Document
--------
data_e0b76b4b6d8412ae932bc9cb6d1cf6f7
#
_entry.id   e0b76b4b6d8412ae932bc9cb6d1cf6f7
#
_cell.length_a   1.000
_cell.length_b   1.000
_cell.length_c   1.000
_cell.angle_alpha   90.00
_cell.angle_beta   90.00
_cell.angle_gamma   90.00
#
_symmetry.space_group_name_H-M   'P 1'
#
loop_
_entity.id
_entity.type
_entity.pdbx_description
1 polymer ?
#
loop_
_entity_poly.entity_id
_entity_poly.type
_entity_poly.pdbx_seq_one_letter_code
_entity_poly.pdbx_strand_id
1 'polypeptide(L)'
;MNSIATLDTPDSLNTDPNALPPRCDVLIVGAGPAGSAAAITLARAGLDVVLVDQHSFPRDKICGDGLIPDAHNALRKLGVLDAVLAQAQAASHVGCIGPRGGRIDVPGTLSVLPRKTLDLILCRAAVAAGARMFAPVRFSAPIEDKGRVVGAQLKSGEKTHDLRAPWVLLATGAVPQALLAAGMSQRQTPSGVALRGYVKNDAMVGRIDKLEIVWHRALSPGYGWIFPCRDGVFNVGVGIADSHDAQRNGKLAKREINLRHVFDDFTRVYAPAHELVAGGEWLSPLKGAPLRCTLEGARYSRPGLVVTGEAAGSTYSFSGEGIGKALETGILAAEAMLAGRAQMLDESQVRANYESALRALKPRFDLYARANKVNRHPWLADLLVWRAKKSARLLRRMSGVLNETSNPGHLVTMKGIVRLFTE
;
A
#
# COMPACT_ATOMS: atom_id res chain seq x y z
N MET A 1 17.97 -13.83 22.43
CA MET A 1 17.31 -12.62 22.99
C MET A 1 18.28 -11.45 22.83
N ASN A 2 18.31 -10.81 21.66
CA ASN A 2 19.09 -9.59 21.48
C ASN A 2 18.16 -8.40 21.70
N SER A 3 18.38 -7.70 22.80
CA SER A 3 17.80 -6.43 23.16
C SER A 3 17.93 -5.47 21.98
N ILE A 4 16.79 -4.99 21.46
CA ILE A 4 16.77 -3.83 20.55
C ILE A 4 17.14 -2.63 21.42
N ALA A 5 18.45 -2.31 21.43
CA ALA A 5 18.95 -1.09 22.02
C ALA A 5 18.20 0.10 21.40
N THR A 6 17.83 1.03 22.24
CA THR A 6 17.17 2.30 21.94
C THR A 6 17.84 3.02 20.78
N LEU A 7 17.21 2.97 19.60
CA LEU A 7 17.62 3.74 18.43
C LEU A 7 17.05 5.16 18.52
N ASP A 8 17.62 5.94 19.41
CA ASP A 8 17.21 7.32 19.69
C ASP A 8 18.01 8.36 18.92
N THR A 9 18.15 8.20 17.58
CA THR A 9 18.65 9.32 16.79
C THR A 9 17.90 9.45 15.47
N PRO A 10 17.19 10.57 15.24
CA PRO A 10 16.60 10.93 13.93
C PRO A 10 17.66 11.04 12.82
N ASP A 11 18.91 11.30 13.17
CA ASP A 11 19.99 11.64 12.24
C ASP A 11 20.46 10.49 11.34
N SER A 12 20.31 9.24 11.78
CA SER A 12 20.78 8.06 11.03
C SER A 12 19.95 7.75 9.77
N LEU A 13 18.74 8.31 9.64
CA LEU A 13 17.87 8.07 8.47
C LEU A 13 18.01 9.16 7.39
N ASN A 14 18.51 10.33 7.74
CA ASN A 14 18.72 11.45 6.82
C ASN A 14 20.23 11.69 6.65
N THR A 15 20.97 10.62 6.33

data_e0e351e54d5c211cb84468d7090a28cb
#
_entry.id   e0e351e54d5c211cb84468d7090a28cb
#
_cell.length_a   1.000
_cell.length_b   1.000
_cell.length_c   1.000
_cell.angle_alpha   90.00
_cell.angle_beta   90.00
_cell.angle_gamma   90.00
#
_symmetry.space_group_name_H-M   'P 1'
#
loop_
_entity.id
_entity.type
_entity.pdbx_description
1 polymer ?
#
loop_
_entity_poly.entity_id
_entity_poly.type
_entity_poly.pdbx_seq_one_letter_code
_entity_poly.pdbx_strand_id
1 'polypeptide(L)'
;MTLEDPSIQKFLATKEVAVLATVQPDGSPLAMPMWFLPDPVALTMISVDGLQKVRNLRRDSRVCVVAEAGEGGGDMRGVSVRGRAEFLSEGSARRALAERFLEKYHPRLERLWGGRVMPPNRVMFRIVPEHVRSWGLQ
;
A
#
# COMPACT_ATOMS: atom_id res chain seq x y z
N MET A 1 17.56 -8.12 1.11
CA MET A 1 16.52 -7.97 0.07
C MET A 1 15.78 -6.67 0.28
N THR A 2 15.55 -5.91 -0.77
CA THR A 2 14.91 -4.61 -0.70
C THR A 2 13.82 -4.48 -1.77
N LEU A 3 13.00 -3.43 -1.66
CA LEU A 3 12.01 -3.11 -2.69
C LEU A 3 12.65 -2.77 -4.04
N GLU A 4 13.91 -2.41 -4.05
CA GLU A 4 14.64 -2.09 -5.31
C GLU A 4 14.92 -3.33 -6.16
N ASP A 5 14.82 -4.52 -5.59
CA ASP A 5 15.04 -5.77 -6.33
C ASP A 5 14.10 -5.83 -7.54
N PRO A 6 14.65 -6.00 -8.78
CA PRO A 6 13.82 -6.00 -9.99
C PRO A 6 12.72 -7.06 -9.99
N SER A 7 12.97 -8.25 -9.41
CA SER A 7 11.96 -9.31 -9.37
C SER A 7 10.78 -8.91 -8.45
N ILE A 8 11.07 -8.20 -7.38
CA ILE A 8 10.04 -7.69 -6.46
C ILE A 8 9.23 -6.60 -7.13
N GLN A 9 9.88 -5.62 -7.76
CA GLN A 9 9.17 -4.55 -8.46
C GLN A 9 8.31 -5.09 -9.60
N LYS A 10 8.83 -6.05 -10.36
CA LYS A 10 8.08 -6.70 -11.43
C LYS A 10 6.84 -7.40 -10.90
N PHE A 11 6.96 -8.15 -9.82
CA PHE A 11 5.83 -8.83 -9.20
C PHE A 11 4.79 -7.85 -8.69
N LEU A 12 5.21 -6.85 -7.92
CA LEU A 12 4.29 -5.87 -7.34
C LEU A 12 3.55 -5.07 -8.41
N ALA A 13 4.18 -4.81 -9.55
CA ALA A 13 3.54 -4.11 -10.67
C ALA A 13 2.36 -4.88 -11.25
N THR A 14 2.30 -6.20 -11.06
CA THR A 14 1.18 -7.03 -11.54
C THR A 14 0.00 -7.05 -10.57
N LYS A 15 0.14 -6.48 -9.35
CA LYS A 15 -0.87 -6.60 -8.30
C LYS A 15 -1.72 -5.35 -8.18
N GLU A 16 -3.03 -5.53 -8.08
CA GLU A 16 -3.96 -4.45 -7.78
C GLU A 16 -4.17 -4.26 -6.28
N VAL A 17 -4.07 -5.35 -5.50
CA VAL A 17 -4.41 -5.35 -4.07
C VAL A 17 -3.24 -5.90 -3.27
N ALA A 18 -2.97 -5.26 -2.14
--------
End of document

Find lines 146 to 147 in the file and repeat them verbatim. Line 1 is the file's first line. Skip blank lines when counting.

N LYS A 15 0.14 -6.48 -9.35
CA LYS A 15 -0.87 -6.60 -8.30